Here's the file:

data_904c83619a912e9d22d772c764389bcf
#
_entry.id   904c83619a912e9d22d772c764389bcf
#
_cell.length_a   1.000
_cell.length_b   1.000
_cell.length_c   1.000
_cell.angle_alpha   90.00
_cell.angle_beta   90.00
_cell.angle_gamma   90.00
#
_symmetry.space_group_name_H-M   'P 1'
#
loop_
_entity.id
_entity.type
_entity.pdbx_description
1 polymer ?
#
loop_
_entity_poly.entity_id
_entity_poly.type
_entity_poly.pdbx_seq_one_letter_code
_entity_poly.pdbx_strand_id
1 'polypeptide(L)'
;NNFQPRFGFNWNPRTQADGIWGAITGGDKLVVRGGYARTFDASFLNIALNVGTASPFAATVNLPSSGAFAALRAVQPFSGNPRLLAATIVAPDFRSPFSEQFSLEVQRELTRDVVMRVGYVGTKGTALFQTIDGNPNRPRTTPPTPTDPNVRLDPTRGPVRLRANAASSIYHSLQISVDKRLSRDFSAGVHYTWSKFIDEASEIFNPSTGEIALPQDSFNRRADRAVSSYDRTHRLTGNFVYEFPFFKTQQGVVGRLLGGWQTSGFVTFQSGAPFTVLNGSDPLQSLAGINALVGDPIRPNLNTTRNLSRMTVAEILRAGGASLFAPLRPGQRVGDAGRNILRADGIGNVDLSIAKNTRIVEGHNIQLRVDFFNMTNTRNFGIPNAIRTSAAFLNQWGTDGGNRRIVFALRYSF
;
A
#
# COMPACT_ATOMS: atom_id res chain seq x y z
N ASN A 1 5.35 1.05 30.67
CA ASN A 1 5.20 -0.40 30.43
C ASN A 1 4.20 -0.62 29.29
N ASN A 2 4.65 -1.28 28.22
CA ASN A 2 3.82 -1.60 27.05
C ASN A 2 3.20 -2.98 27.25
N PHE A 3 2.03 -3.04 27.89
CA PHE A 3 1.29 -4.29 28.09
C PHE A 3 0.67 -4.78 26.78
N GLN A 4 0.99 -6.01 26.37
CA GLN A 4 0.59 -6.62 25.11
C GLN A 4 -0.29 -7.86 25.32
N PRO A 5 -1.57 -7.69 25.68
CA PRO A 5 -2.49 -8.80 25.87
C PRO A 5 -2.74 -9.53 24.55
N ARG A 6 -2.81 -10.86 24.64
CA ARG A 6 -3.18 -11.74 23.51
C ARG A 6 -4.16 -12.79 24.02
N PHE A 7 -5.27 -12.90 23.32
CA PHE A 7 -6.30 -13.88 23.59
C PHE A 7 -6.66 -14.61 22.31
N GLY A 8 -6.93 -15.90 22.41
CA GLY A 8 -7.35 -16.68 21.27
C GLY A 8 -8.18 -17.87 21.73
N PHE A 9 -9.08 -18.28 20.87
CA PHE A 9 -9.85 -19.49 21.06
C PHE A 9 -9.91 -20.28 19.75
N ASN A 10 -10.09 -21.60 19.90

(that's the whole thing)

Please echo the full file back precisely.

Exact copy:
data_904c83619a912e9d22d772c764389bcf
#
_entry.id   904c83619a912e9d22d772c764389bcf
#
_cell.length_a   1.000
_cell.length_b   1.000
_cell.length_c   1.000
_cell.angle_alpha   90.00
_cell.angle_beta   90.00
_cell.angle_gamma   90.00
#
_symmetry.space_group_name_H-M   'P 1'
#
loop_
_entity.id
_entity.type
_entity.pdbx_description
1 polymer ?
#
loop_
_entity_poly.entity_id
_entity_poly.type
_entity_poly.pdbx_seq_one_letter_code
_entity_poly.pdbx_strand_id
1 'polypeptide(L)'
;NNFQPRFGFNWNPRTQADGIWGAITGGDKLVVRGGYARTFDASFLNIALNVGTASPFAATVNLPSSGAFAALRAVQPFSGNPRLLAATIVAPDFRSPFSEQFSLEVQRELTRDVVMRVGYVGTKGTALFQTIDGNPNRPRTTPPTPTDPNVRLDPTRGPVRLRANAASSIYHSLQISVDKRLSRDFSAGVHYTWSKFIDEASEIFNPSTGEIALPQDSFNRRADRAVSSYDRTHRLTGNFVYEFPFFKTQQGVVGRLLGGWQTSGFVTFQSGAPFTVLNGSDPLQSLAGINALVGDPIRPNLNTTRNLSRMTVAEILRAGGASLFAPLRPGQRVGDAGRNILRADGIGNVDLSIAKNTRIVEGHNIQLRVDFFNMTNTRNFGIPNAIRTSAAFLNQWGTDGGNRRIVFALRYSF
;
A
#
# COMPACT_ATOMS: atom_id res chain seq x y z
N ASN A 1 5.35 1.05 30.67
CA ASN A 1 5.20 -0.40 30.43
C ASN A 1 4.20 -0.62 29.29
N ASN A 2 4.65 -1.28 28.22
CA ASN A 2 3.82 -1.60 27.05
C ASN A 2 3.20 -2.98 27.25
N PHE A 3 2.03 -3.04 27.89
CA PHE A 3 1.29 -4.29 28.09
C PHE A 3 0.67 -4.78 26.78
N GLN A 4 0.99 -6.01 26.37
CA GLN A 4 0.59 -6.62 25.11
C GLN A 4 -0.29 -7.86 25.32
N PRO A 5 -1.57 -7.69 25.68
CA PRO A 5 -2.49 -8.80 25.87
C PRO A 5 -2.74 -9.53 24.55
N ARG A 6 -2.81 -10.86 24.64
CA ARG A 6 -3.18 -11.74 23.51
C ARG A 6 -4.16 -12.79 24.02
N PHE A 7 -5.27 -12.90 23.32
CA PHE A 7 -6.30 -13.88 23.59
C PHE A 7 -6.66 -14.61 22.31
N GLY A 8 -6.93 -15.90 22.41
CA GLY A 8 -7.35 -16.68 21.27
C GLY A 8 -8.18 -17.87 21.73
N PHE A 9 -9.08 -18.28 20.87
CA PHE A 9 -9.85 -19.49 21.06
C PHE A 9 -9.91 -20.28 19.75
N ASN A 10 -10.09 -21.60 19.90